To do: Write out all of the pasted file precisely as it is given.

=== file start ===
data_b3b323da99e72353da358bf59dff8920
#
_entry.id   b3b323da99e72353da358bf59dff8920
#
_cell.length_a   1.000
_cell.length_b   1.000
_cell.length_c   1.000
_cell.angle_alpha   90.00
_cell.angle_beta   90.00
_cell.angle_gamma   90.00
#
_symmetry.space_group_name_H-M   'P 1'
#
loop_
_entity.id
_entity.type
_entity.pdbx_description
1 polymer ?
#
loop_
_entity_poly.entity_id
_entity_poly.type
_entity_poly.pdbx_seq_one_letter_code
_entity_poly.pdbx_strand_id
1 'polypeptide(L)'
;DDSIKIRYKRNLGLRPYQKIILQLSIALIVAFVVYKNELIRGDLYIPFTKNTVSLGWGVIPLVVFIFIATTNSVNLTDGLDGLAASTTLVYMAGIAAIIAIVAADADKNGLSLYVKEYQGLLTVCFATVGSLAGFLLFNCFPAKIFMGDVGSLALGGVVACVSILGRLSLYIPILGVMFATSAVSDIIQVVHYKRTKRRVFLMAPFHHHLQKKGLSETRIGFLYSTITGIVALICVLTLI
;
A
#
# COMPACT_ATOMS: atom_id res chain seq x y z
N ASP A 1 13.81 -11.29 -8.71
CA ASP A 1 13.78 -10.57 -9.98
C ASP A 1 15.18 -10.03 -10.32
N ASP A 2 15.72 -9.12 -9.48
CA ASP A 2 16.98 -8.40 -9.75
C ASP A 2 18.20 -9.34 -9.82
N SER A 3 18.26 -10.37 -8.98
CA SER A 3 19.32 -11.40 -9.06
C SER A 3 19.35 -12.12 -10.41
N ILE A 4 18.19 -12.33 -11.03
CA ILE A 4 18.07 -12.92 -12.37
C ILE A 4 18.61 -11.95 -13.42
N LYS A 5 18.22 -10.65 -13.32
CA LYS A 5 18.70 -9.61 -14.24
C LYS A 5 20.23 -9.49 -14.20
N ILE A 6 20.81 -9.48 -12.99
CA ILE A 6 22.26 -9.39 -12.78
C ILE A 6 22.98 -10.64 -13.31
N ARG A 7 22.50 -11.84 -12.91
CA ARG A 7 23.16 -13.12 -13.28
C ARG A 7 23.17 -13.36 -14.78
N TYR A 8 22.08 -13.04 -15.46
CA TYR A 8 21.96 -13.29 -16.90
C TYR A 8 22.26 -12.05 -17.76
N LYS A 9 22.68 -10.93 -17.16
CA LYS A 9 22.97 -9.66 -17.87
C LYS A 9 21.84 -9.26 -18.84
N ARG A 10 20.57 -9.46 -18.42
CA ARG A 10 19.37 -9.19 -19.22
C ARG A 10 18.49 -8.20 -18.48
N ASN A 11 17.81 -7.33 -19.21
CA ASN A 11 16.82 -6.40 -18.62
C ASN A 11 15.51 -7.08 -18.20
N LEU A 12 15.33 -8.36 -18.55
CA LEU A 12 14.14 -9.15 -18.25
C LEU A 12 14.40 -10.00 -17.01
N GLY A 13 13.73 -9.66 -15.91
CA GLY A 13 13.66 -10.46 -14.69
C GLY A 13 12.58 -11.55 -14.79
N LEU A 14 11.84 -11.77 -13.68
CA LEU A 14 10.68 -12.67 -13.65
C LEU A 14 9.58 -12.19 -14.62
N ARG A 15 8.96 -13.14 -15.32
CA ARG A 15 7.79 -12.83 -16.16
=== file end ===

data_b3b323da99e72353da358bf59dff8920
#
_entry.id   b3b323da99e72353da358bf59dff8920
#
_cell.length_a   1.000
_cell.length_b   1.000
_cell.length_c   1.000
_cell.angle_alpha   90.00
_cell.angle_beta   90.00
_cell.angle_gamma   90.00
#
_symmetry.space_group_name_H-M   'P 1'
#
loop_
_entity.id
_entity.type
_entity.pdbx_description
1 polymer ?
#
loop_
_entity_poly.entity_id
_entity_poly.type
_entity_poly.pdbx_seq_one_letter_code
_entity_poly.pdbx_strand_id
1 'polypeptide(L)'
;DDSIKIRYKRNLGLRPYQKIILQLSIALIVAFVVYKNELIRGDLYIPFTKNTVSLGWGVIPLVVFIFIATTNSVNLTDGLDGLAASTTLVYMAGIAAIIAIVAADADKNGLSLYVKEYQGLLTVCFATVGSLAGFLLFNCFPAKIFMGDVGSLALGGVVACVSILGRLSLYIPILGVMFATSAVSDIIQVVHYKRTKRRVFLMAPFHHHLQKKGLSETRIGFLYSTITGIVALICVLTLI
;
A
#
# COMPACT_ATOMS: atom_id res chain seq x y z
N ASP A 1 13.81 -11.29 -8.71
CA ASP A 1 13.78 -10.57 -9.98
C ASP A 1 15.18 -10.03 -10.32
N ASP A 2 15.72 -9.12 -9.48
CA ASP A 2 16.98 -8.40 -9.75
C ASP A 2 18.20 -9.34 -9.82
N SER A 3 18.26 -10.37 -8.98
CA SER A 3 19.32 -11.40 -9.06
C SER A 3 19.35 -12.12 -10.41
N ILE A 4 18.19 -12.33 -11.03
CA ILE A 4 18.07 -12.92 -12.37
C ILE A 4 18.61 -11.95 -13.42
N LYS A 5 18.22 -10.65 -13.32
CA LYS A 5 18.70 -9.61 -14.24
C LYS A 5 20.23 -9.49 -14.20
N ILE A 6 20.81 -9.48 -12.99
CA ILE A 6 22.26 -9.39 -12.78
C ILE A 6 22.98 -10.64 -13.31
N ARG A 7 22.50 -11.84 -12.91
CA ARG A 7 23.16 -13.12 -13.28
C ARG A 7 23.17 -13.36 -14.78
N TYR A 8 22.08 -13.04 -15.46
CA TYR A 8 21.96 -13.29 -16.90
C TYR A 8 22.26 -12.05 -17.76
N LYS A 9 22.68 -10.93 -17.16
CA LYS A 9 22.97 -9.66 -17.87
C LYS A 9 21.84 -9.26 -18.84
N ARG A 10 20.57 -9.46 -18.42
CA ARG A 10 19.37 -9.19 -19.22
C ARG A 10 18.49 -8.20 -18.48
N ASN A 11 17.81 -7.33 -19.21
CA ASN A 11 16.82 -6.40 -18.62
C ASN A 11 15.51 -7.08 -18.20
N LEU A 12 15.33 -8.36 -18.55
CA LEU A 12 14.14 -9.15 -18.25
C LEU A 12 14.40 -10.00 -17.01
N GLY A 13 13.73 -9.66 -15.91
CA GLY A 13 13.66 -10.46 -14.69
C GLY A 13 12.58 -11.55 -14.79
N LEU A 14 11.84 -11.77 -13.68
CA LEU A 14 10.68 -12.67 -13.65
C LEU A 14 9.58 -12.19 -14.62
N ARG A 15 8.96 -13.14 -15.32
CA ARG A 15 7.79 -12.83 -16.16